Captain’s pro tip: Remember to set up your team members in Portfolio for JIRA so you can navigate all three elements of the iron triangle using one tool.
Estimating the effort each issue requires is essential to building a realistic capacity plan. (Also, estimates seem to be a requirement for using Portfolio for JIRA properly.) The developers wanted to use story points to estimate effort and measure the team’s overall velocity. I myself am unfamiliar with these so-called “story points”, but seeing as my suggestion of measuring velocity in knots was a non-starter, I’m rolling with it.
Determining capacity based on available skills
Project Burndown is cross-functional collaboration at its finest. In other words, our team members have specialized skills. And as the team is quite lean, I needed to carefully match specific people with specific tasks. I verified all team members were represented in the plan, assigned to our project, and showed having hours available. I then tagged each of them with the appropriate skills: database administration (Harvey), back-end development (Alana), UI development (Emma), deployment (Kevin).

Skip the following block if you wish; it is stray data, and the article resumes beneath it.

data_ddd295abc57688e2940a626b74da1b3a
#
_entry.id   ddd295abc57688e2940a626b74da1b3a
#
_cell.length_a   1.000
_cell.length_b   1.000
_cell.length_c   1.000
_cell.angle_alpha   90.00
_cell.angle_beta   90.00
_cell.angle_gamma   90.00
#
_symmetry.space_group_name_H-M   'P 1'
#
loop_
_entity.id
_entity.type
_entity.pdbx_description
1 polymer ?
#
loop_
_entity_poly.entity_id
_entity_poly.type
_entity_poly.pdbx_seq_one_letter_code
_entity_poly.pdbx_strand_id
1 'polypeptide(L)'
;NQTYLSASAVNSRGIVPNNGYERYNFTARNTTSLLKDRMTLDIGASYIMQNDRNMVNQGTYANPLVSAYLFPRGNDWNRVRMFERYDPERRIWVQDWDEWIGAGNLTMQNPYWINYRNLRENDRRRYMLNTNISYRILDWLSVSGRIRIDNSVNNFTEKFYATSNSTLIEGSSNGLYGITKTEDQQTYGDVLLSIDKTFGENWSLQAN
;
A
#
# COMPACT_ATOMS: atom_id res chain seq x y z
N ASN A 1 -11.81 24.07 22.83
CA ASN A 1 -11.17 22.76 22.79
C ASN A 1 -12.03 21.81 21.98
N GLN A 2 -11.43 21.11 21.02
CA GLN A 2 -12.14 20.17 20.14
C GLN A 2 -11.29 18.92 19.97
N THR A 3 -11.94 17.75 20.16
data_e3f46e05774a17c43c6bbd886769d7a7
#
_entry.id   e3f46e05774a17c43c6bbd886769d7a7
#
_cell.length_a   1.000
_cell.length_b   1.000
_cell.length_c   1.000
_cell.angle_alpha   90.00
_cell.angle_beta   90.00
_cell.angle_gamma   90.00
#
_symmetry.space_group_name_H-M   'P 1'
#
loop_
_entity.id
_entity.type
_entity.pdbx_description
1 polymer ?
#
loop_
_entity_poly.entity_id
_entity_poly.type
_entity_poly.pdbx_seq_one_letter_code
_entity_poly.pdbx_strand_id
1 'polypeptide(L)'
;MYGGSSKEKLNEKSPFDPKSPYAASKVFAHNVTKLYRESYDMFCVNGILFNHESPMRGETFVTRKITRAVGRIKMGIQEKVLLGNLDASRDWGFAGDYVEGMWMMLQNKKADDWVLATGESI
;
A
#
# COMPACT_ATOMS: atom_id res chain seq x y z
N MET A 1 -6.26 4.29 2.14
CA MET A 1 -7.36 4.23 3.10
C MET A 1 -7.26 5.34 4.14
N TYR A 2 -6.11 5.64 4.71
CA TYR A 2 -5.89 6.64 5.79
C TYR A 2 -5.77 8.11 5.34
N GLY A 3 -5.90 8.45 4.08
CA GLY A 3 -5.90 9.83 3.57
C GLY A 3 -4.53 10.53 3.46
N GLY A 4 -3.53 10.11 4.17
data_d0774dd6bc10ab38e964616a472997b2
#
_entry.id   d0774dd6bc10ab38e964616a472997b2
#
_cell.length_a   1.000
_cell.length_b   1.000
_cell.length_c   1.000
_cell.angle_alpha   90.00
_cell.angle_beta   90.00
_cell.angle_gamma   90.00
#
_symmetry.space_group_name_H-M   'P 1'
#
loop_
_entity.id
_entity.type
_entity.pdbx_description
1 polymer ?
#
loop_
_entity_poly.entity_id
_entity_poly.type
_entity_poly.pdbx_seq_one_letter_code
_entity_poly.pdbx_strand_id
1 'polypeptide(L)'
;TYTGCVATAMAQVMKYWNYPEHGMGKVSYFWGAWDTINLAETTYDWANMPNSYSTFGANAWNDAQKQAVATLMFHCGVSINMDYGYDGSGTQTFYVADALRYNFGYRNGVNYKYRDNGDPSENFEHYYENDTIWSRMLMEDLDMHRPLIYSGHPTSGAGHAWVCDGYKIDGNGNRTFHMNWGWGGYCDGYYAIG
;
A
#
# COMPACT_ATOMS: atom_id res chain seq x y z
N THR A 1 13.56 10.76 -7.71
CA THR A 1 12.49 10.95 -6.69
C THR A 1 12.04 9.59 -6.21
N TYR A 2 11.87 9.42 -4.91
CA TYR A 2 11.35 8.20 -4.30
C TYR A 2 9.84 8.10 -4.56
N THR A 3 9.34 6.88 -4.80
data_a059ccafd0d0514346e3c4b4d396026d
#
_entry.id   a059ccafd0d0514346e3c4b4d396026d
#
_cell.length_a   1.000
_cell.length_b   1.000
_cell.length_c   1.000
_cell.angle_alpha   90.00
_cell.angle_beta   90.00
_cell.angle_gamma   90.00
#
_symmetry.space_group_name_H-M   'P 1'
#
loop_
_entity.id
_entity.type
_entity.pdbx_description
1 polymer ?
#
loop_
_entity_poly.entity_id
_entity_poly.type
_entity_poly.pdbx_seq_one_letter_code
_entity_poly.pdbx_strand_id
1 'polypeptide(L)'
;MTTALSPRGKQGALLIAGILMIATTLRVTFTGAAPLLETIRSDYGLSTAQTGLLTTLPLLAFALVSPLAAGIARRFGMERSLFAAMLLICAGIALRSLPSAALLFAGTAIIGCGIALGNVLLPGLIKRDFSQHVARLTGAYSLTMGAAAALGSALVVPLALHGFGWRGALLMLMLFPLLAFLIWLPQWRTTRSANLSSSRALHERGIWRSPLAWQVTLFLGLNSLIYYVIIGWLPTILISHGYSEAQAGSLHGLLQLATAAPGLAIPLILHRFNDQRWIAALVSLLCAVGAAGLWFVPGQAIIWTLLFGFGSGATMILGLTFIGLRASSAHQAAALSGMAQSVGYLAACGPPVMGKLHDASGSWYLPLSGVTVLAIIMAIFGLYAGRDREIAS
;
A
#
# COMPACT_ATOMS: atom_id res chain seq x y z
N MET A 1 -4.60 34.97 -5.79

Then I went into each issue to mark which skill/s were required, and their relative importance. For example, the issue about synchronizing each reactor core with the central server is primarily a back-end dev task, but that code also has to be deployed. So I associated 8 of the issues’s 13 story points with the “back-end development” skill, and 5 with the “deployment” skill. From there, Portfolio for JIRA’s algorithm assigned each issue to team members based on their specialties.
Captain’s pro tip: If you choose skill-based planning, you’ll need to configure the skills for both team members and tasks before Portfolio for JIRA can map out a meaningful capacity plan for you.
It’s likely (inevitable) that new issues will get added along the way (please, just let them not be related to a failing reactor core), but our capacity plan will automatically re-calculate based on their estimates and the capabilities they require.
Captain’s pro tip: Adding skills to the scheduling algorithm introduces complexity that may be hard to navigate at first. Start charting your course at the team capacity level, then once you’ve got your sea legs, move on to skill-based capacity planning.